Then the work of the nursing bees begins. In two or three days each egg has become a tiny maggot or larva, and the nursing bees put into its cell a mixture of pollen and honey which they have prepared in their own mouths, thus making a kind of sweet bath in which the larva lies. In five or six days the larva grows so fat upon this that it nearly fills the cell, and then the bees seal up the mouth of the cell with a thin cover of wax, made of little rings and with a tiny hole in the centre.
As soon as the larva is covered in, it begins to give out from its under-lip a whitish, silken film, made of two threads of silk glued together, and with this it spins a covering or cocoon all round itself, and so it remains for about ten days more. At last, just twenty-one days after the egg was laid, the young bee is quite perfect, lying in the cell as in Fig. 57, and she begins to eat her way through the cocoon and through the waxen lid, and scrambles out of her cell. Then the nurses come again to her, stroke her wings and feed her for twenty-four hours, and after that she is quite ready to begin work, and flies out to gather honey and pollen like the rest of the workers.
By this time the number of working bees in the hive is becoming very great, and the storing of honey and pollen-dust goes on very quickly. Even the empty cells which the young bees have left are cleaned out by the nurses and filled with honey; and this honey is darker than that stored in clean cells, and which we always call “virgin honey” because it is so pure and clear.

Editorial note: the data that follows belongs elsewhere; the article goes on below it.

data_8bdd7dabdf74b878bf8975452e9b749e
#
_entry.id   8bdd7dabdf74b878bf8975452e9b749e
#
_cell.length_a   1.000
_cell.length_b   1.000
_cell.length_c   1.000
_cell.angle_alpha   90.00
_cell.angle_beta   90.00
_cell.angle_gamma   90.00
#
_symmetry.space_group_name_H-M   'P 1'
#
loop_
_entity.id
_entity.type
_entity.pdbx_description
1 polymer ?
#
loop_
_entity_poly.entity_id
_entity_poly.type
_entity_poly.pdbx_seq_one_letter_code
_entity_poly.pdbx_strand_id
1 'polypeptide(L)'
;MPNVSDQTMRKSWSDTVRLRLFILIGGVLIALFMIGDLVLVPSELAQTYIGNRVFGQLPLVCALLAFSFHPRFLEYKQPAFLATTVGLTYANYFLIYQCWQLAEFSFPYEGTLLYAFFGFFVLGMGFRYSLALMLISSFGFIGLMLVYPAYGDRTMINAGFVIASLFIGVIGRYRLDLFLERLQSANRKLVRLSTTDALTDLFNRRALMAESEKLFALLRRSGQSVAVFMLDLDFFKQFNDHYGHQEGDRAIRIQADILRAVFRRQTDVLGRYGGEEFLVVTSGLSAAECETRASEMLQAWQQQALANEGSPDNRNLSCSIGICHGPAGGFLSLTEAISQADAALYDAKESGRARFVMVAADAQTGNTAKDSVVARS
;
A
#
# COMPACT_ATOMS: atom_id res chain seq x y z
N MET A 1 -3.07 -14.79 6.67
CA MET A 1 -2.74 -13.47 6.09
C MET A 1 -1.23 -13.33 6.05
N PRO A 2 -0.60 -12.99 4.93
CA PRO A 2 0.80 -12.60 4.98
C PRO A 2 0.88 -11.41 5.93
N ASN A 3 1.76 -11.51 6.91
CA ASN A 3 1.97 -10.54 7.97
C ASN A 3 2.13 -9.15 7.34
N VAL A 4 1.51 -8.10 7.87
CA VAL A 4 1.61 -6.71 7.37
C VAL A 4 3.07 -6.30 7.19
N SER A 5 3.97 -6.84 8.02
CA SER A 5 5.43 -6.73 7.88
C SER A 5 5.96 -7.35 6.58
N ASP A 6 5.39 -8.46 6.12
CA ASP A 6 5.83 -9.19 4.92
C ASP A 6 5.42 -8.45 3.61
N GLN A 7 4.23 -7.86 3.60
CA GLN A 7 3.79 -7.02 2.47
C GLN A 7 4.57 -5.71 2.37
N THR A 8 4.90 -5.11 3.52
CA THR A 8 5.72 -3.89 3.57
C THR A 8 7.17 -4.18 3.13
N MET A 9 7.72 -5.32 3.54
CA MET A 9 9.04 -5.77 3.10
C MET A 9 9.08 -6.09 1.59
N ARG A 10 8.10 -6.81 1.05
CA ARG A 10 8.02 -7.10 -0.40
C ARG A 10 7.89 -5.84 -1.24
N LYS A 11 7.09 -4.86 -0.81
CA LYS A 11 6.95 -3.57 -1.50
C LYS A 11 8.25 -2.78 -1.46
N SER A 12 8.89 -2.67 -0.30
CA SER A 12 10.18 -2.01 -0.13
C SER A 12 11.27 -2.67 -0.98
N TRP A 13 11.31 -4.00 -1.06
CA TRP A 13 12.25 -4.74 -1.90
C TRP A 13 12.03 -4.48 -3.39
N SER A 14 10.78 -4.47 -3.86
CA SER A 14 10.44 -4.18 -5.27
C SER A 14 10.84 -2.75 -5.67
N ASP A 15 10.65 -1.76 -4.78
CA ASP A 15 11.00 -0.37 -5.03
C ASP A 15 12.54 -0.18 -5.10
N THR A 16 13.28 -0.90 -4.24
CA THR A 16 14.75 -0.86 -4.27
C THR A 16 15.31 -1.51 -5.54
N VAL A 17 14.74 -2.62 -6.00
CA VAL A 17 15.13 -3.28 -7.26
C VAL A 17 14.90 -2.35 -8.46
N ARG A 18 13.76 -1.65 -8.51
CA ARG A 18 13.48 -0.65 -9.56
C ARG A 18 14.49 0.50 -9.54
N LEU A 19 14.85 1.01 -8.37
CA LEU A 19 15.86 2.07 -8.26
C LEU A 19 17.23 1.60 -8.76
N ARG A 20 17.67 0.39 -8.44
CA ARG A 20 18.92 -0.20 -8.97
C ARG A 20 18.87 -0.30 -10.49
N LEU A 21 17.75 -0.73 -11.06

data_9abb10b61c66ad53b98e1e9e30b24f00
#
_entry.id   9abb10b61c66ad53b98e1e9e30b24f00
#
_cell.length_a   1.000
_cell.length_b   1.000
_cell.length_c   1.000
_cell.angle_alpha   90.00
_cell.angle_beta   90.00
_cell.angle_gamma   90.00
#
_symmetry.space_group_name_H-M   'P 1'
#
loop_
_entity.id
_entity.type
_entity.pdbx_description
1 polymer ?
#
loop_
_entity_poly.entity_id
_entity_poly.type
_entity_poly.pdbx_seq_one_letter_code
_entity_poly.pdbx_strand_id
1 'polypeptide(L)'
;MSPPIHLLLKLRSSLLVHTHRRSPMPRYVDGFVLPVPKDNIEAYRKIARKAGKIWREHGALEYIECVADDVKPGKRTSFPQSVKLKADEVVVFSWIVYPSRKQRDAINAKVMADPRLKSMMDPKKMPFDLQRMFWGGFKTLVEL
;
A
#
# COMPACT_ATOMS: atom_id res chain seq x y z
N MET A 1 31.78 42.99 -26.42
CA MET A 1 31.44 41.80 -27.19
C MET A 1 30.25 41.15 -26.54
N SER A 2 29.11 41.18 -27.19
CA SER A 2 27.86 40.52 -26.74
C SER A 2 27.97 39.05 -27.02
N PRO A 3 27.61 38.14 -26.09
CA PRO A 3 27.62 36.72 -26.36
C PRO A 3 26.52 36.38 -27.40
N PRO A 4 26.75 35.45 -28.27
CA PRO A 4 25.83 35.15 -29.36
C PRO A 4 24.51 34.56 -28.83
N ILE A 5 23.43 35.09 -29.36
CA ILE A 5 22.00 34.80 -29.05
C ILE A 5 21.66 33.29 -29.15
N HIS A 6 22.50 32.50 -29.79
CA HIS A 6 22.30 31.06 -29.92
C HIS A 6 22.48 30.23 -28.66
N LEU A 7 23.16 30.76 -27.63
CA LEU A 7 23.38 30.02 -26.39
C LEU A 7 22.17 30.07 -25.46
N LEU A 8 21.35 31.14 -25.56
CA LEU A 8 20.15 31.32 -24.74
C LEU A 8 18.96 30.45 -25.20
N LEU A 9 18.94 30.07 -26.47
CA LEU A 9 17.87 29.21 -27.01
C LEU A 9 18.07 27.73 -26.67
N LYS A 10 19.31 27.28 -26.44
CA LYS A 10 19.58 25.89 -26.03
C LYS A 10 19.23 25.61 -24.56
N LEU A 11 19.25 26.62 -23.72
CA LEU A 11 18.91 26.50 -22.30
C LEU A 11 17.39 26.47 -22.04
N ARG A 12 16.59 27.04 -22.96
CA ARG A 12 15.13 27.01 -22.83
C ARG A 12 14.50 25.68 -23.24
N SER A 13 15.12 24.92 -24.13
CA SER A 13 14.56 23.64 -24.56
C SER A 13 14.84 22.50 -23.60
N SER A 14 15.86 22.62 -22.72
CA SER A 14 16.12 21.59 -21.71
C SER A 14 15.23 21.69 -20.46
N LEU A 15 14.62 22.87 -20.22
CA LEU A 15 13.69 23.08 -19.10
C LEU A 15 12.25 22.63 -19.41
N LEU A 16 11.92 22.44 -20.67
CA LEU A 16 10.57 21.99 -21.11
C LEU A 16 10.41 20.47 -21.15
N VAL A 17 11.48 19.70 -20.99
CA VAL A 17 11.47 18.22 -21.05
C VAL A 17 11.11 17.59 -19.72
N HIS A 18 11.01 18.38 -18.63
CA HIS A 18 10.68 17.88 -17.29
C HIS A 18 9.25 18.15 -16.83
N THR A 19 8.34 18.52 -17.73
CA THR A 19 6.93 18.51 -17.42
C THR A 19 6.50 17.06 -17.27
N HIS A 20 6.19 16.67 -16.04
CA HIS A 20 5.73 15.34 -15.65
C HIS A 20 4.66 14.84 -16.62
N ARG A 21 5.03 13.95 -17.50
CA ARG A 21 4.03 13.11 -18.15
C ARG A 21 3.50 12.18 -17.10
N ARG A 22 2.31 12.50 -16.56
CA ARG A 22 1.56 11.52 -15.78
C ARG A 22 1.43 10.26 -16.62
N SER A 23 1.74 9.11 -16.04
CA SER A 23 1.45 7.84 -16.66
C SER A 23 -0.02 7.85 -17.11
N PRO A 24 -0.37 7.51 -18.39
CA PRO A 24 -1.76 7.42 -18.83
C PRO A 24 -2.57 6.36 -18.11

At last, after six weeks, the queen leaves off laying worker-eggs, and begins to lay, in some rather larger cells, eggs from which drones, or male bees, will grow up in about twenty days. Meanwhile the worker-bees have been building on the edge of the cones some very curious cells (q, Fig. 57) which look like thimbles hanging with the open side upwards, and about every three days the queen stops in laying drone-eggs and goes to put an egg in one of these cells. Notice that she waits three days between each of these peculiar layings, because we shall see presently that there is a good reason for her doing so.
The nursing bees take great care of these eggs, and instead of putting ordinary food into the cell, they fill it with a sweet, pungent jelly, for this larva is to become a princess and a future queen bee. Curiously enough, it seems to be the peculiar food and the size of the cell which makes the larva grow into a mother-bee which can lay eggs, for if a hive has the misfortune to lose its queen, they take one of the ordinary worker-larvae and put it into a royal cell and feed it with jelly, and it becomes a queen-bee. As soon as the princess is shut in like the others, she begins to spin her cocoon, but she does not quite close it as the other bees do, but leaves a hole at the top.